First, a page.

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Private auctions could be banned in new gTLD next round

Kevin Murphy, March 4, 2024, 20:02:58 (UTC), Domain Policy

ICANN is “sympathetic” to the view that private auctions between competing new gTLD applicants are a Bad Thing that should be discouraged in the next application round.

Director Alan Barrett told the GNSO Council at ICANN 79 today that the board of directors, following Governmental Advisory Committee advice, has hired a consultant and is looking at ways to design an ICANN-run “last resort” auction in a way that “disincentivizes” the use of private auctions.

In the 2012 round, many contention sets were settled with private auctions, with tens of millions of dollars changing hands. Losing auctions was a real money-spinner for several portfolio applicants. When ICANN conducted the auctions, ICANN got the money.

Last June, the GAC advised ICANN to “ban or strongly disincentivize private monetary means of resolution of contention sets, including private auctions”, and Barrett said ICANN is considering how to fulfill that advice.

“We don’t know the answers yet, but what I can say is that we are looking at it and we are sympathetic to the idea of disincentivizing private auctions,” Barrett said.

He added that ICANN is looking at how it might discourage competing applicants from settling their contention sets using joint ventures “in a bad faith kind of way”.

“There’s the risk that applicants might use a joint venture in a bad faith kind of way, as a way of transferring money from one applicant to another, in much the same way as private actions could have done,” he said. “We want to figure out a way of allowing good-faith joint ventures.”

My sense is that whatever ICANN comes up with will have to have a substantial carrot component, or an equally big stick. The domain industry can be incredibly devious at times, and if there’s a way to make a big chunk of change filing unsuccessful new gTLD applications, somebody will figure it out.

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Comments (7)

  1. Avri Doria says:

    Given that every new rule, no matter how draconian, creates new opportunities for those who skirt rules, I have every expectation that someone will will find a way to get rich off of a new prohibition.

  2. Rubens Kuhl says:

    If someone had a business plan including a TLD launch, and it ends up in contention, there shouldn’t be a problem in getting a bit of the expected revenue as compensation.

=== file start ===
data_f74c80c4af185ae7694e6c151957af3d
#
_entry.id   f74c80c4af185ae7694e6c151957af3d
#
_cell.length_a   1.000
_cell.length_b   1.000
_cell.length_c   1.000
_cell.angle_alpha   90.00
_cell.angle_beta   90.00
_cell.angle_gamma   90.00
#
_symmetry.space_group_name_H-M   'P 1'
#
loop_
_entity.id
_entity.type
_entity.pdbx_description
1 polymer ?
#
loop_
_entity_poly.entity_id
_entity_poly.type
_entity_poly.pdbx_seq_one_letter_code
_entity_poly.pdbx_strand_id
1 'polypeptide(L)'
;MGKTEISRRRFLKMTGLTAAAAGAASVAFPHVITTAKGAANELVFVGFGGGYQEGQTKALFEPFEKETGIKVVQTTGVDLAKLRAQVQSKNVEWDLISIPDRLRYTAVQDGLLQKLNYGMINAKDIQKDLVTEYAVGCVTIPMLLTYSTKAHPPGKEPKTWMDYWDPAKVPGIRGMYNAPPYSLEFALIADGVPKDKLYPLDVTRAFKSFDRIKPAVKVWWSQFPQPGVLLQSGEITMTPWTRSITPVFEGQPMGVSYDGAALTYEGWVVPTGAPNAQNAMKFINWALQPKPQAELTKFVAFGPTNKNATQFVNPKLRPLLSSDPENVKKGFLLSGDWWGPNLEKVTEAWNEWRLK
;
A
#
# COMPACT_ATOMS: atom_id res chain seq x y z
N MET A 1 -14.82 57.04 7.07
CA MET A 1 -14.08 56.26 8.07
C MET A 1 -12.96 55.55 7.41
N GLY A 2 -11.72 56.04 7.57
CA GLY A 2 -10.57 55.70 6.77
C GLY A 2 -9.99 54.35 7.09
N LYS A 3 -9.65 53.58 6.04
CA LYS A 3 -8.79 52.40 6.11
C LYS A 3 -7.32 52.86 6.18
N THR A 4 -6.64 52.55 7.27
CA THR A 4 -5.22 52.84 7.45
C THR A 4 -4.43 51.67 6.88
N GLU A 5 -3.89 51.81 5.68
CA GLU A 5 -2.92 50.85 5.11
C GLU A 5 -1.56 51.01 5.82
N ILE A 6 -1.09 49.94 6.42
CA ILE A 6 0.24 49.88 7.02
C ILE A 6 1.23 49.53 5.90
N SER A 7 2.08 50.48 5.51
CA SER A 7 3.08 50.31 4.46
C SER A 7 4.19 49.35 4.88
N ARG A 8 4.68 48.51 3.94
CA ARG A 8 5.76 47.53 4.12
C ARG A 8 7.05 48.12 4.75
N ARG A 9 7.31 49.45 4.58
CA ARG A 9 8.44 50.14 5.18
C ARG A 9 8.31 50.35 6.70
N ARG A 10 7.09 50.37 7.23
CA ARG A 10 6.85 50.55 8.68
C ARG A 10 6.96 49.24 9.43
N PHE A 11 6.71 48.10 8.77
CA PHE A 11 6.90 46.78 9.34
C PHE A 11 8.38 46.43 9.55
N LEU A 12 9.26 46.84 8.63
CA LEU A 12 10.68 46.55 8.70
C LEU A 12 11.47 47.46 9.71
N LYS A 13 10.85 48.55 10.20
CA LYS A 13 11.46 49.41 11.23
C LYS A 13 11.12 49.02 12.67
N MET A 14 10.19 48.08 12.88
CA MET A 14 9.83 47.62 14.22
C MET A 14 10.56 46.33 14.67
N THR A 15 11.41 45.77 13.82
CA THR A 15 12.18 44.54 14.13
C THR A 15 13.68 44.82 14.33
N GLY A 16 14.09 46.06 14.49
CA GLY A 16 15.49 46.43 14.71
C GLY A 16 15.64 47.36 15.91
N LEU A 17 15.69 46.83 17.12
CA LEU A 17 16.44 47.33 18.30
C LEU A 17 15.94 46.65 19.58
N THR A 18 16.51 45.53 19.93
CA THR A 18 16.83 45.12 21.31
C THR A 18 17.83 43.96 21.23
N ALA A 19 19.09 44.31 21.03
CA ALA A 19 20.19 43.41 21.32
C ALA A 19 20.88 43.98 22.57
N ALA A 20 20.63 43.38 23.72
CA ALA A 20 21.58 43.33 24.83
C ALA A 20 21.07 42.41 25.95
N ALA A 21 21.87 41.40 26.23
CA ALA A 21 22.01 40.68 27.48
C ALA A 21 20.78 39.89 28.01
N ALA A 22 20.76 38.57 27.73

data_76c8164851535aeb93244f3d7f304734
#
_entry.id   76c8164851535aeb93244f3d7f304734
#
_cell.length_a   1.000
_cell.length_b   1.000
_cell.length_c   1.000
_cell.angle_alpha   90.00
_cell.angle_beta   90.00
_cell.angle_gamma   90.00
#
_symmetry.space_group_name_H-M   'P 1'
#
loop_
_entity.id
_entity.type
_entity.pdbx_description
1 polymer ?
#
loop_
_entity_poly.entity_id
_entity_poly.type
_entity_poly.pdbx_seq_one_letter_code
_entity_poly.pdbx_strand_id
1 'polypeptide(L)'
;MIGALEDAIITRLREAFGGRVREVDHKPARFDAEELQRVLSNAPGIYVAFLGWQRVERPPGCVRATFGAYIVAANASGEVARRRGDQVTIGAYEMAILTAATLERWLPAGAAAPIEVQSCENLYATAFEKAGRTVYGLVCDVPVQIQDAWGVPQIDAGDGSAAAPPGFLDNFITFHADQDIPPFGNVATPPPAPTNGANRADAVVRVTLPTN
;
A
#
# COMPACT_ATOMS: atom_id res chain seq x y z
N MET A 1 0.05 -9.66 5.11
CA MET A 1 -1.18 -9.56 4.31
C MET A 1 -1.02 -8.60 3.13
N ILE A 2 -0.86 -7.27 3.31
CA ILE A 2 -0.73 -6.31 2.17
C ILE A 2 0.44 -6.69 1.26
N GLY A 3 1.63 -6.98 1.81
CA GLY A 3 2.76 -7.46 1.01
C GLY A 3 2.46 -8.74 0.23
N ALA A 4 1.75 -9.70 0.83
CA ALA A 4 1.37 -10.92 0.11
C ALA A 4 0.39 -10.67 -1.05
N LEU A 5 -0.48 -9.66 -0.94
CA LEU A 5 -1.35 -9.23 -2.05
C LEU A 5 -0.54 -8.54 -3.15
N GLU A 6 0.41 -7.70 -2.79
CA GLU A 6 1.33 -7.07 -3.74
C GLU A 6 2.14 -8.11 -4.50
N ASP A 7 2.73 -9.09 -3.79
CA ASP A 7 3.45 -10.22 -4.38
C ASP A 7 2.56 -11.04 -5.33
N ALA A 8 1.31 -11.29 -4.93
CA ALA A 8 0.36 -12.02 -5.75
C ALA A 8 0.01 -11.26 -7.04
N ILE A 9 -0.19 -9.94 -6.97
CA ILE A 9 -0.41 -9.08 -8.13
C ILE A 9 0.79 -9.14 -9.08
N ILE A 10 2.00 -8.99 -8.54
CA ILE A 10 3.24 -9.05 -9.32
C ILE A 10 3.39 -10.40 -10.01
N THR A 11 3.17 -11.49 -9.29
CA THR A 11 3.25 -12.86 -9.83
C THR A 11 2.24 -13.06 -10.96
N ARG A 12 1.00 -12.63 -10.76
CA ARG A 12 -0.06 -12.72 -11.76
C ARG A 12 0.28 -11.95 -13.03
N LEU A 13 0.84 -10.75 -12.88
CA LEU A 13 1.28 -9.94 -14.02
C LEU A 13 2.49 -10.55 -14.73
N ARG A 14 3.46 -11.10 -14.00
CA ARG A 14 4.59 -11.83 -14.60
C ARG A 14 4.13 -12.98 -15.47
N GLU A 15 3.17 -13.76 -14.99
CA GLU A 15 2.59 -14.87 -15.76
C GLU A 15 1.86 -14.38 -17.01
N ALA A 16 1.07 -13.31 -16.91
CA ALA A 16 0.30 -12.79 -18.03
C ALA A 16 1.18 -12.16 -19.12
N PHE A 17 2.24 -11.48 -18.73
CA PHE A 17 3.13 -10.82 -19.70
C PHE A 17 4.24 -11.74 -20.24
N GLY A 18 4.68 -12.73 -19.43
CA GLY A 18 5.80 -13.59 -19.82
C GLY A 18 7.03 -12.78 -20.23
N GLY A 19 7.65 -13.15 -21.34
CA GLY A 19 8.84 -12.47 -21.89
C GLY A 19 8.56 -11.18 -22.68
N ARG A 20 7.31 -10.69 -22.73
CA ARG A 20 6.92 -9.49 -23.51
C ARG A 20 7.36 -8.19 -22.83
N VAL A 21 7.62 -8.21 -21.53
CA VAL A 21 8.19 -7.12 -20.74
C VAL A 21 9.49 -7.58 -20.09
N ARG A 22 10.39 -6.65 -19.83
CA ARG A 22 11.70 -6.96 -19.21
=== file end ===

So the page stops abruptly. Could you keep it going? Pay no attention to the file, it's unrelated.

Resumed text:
The problem is with applying just to make money in private auctions. I’m not saying is easy to separate the two cases, but we need to target the right threat. Of course any rule will come with false positives and false negatives, but we should at least aim to do right.

    • Matthias Pfeifer says:

      You are right Rubens, but what Barret said:

      “We don’t know the answers yet..”

      And I am pretty sure that they won’t find one without forcing private auctions going dark.

      Just because of the fact that this is a very lucrative business model and I am also pretty sure that this could be the only really interesting part in next rounds since we all faced the fact that only a handfull gTLDs really “work”.

  3. page howe says:

    so i realize this is a rarely held, and much criticized opinion..

    but being able to start a Web3 TLD, and I REALIZE IT DOESNT RESOLVE NOW, yes i hear you, and have 2 years to build a market (even it means using a new dns or plugin)

    be able to market directly to the public, not be limited by ICANN business rules setup for the benefits of certain constituencies,, and be live, now, building a market and a community is so appealing to me

    i get a two year head start and my customer at are used to downloading apps, whats one more to use a new dns for web3 (

    and YES there is rights protection and abuse mitigation..

    mind you im not talking about public internet tlds, ICANN should and does manage the PUBLIC root, but should my only choice at my own tld community be 1,000,000, auctions, delays, waiting, unsure applicant guidebook.. not for me.

    thanks for the vine.

    • Matthias Pfeifer says:

      Page, there IS already a market.
      The job you (and the others) will probably have to do is to include registrars and the Browser.

      Imagine Mozilla would integrate such domains (on a resolution level), the game would probably change immediately.

      for other protocols like email this could be done via mappings in regular DNS.

      I am not sure if this will be a gift to us all but I guess thats the way it will go..

    • Rubens Kuhl says:

      Web3 is like AOL content back in the days, you either have the software or you can’t get to it. Look to what happened to AOL…

      • Matthias Pfeifer says:

        Rubens, its still a matter of adoption. Also regular DNS and browsers are just Software everyone need (at least local resolvers).

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